As described above, with the projection type display according to the fifth embodiment, the mirror 17 has reflecting surfaces corresponding to the light from the lamps 11 and 31, respectively. Thus, the use of the mirror 17 implements a light source of simple construction where the light beams emitted from the lamps 11 and 31 are combined.

Sixth Embodiment

FIG. 9 illustrates a light source apparatus according to a sixth embodiment used in a projection type display. Referring to FIG. 9, lamps 11 and 31 emit white light and take the form of, for example, a metal halide lamp, xenon lamp, and tungsten halogen lamp. The concave reflecting mirrors 11 and 22 may take the form of, for example, an OPR or an elliptic mirror having an ellipsoidal surface of revolution centered on the optical axis. A reflective prism 18 has two opposing reflecting surfaces. A light source 1 is formed which includes the concave reflecting mirrors 12 and 22, lamps 11 and 31, and reflective prism 18. The construction downstream of the mirror 13 and collimator lens 14 is the same as that shown in FIG. 7.

The operation of the sixth embodiment will now be described. Two beams of the luminous flux emitted from the two lamps 11 and 31 are reflected by the reflecting mirrors 12 and 22, respectively, into a condensed luminous flux at two closely located points 110 and 210. The reflective prism 18 are held so that the reflecting surfaces thereof are in the vicinity of the points 110 and 210. The reflective prism 18 reflect the light near an area where the two reflecting surfaces meet each other, to the mirror 13. The reflecting surfaces of the prism 18 form an acute angle, and the lamps 11 and 31 are disposed with the mirror 17 therebetween so that the two beams of luminous flux are deflected by an angle greater than 90 degrees by the prism 18. In practice, the deflection angle of the prism 18 and the angle that two reflecting surfaces make with respect to each other may of course differ from those shown in FIG. 8, depending on individual designs of the apparatus. The construction downstream of the mirror 13 and collimator lens 14 is the same as the fourth embodiment and therefore the description of behavior of the combined luminous flux has been omitted.

As described above, in the sixth embodiment, the prism 18 has reflecting surfaces that reflect the light from the lamps 11 and 31, respectively. Thus, the use of the prism 18 implements a light source of simple construction where the light beams emitted from the lamps 11 and 31 are combined.

The prism 18 may have as many reflecting surfaces as there are lamps. For example, the prism 18 is wedge-shaped if the number of lamps is two, a triangular pyramid if the number of lamps is three, and a rectangular pyramid if the number of lamps is four.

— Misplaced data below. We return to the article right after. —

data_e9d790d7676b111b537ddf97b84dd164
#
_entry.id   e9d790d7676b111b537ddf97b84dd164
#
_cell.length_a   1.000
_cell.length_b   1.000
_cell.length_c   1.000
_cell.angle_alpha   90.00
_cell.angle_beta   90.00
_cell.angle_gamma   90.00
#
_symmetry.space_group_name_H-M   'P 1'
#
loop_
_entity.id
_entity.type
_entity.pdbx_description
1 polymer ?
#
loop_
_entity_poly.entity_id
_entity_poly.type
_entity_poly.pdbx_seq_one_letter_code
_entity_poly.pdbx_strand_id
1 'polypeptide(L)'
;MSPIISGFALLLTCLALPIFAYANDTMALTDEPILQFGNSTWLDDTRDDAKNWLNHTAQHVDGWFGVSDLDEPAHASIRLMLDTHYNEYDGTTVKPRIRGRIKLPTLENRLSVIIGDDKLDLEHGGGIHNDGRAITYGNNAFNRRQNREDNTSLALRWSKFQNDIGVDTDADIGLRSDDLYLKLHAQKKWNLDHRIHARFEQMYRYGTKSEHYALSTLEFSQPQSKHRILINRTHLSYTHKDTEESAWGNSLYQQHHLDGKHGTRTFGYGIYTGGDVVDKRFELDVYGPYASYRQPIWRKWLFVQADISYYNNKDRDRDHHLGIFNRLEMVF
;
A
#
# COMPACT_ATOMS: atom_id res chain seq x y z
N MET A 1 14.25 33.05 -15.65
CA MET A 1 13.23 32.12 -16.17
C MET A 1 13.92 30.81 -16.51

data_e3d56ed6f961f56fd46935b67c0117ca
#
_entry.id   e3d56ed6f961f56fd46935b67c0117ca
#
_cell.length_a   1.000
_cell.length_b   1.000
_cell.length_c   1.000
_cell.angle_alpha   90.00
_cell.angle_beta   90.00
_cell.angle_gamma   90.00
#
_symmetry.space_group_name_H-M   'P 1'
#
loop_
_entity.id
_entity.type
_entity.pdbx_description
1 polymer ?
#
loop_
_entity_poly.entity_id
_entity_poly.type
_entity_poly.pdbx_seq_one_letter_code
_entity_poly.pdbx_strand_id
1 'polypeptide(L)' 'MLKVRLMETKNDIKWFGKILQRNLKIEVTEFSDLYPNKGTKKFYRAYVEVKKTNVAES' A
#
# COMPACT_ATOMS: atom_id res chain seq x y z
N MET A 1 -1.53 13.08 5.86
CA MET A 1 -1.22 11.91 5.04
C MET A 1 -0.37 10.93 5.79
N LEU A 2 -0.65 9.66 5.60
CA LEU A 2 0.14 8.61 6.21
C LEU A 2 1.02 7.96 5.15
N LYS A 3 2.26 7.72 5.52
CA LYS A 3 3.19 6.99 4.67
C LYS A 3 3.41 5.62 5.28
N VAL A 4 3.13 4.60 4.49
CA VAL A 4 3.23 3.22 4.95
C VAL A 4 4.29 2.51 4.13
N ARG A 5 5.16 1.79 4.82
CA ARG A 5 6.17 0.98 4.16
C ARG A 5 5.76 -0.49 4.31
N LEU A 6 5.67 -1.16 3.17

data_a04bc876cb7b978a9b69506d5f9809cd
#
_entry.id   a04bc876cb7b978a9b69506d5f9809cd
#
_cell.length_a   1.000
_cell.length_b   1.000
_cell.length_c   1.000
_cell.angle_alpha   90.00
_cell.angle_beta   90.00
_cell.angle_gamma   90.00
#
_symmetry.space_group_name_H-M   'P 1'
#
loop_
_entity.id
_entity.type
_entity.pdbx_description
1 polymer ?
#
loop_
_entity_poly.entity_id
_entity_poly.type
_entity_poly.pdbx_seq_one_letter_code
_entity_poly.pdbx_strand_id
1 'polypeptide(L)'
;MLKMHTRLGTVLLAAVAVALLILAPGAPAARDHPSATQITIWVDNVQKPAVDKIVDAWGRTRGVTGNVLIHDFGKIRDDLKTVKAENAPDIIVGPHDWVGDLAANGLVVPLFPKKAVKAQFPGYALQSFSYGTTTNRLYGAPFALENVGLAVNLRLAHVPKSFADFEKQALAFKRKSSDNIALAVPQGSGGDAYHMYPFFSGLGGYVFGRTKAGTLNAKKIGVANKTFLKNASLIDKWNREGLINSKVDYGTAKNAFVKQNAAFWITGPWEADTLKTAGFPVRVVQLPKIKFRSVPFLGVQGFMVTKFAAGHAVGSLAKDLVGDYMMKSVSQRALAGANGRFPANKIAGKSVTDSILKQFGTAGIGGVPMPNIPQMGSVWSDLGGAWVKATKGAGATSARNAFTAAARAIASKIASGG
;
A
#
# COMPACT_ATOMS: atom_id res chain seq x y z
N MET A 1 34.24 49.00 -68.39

While the first to sixth embodiments have been described with respect to the construction where the images of primary colors are combined, the number of light valves may alternatively be one, two, or more than three. The light valves may not necessarily be formed of liquid crystal light valves, but may be of a variety of other types such as those using PLZT, oil film, micro mirror array, small grating array, or those in which an image written into a photoconductive layer is electrically transferred to a liquid crystal layer adjacent to the photoconductive layer. The light valve may be of either of transmission type or reflection type.

The first to sixth embodiments have been described by way of a front projection type display in which an image is projected from the front side of the screen but the invention may also be applied to a rear projection type display in which an image is projected from the back side of the screen.

The invention being thus described, it will be obvious that the same may be varied in many ways. Such variations are not to be regarded as a departure from the spirit and scope of the invention, and all such modifications as would be obvious to one skilled in the art are intended to be included within the scope of the following claims.

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Classifications
U.S. Classification353/94, 362/234, 353/99, 348/E09.027, 353/38, 348/E05.144, 362/299
International ClassificationH04N9/31, F21V8/00, H04N5/74
Cooperative ClassificationH04N9/3105, G03B21/2013, H04N9/3164, H04N9/315, G02B6/0006, H04N9/3147, H04N9/3197
European ClassificationH04N9/31R3, H04N9/31A1, H04N9/31R5M, H04N9/31R5, H04N9/31V, G02B6/00L4C
Legal Events
DateCodeEventDescription
Nov 18, 2009FPAYFee payment
Year of fee payment: 12
Nov 18, 2005FPAYFee payment
Year of fee payment: 8
Nov 22, 2001FPAYFee payment
Year of fee payment: 4
Jul 31, 1996ASAssignment
Owner name: MITSUBISHI DENKI KABUSHIKI KAISHA, JAPAN
Free format text: ASSIGNMENT OF ASSIGNORS INTEREST;ASSIGNORS:OKAMORI, SHINJI;DAIJOGO, AKIRA;KIDA, HOROSHI;AND OTHERS;REEL/FRAME:008128/0766
Effective date: 19960710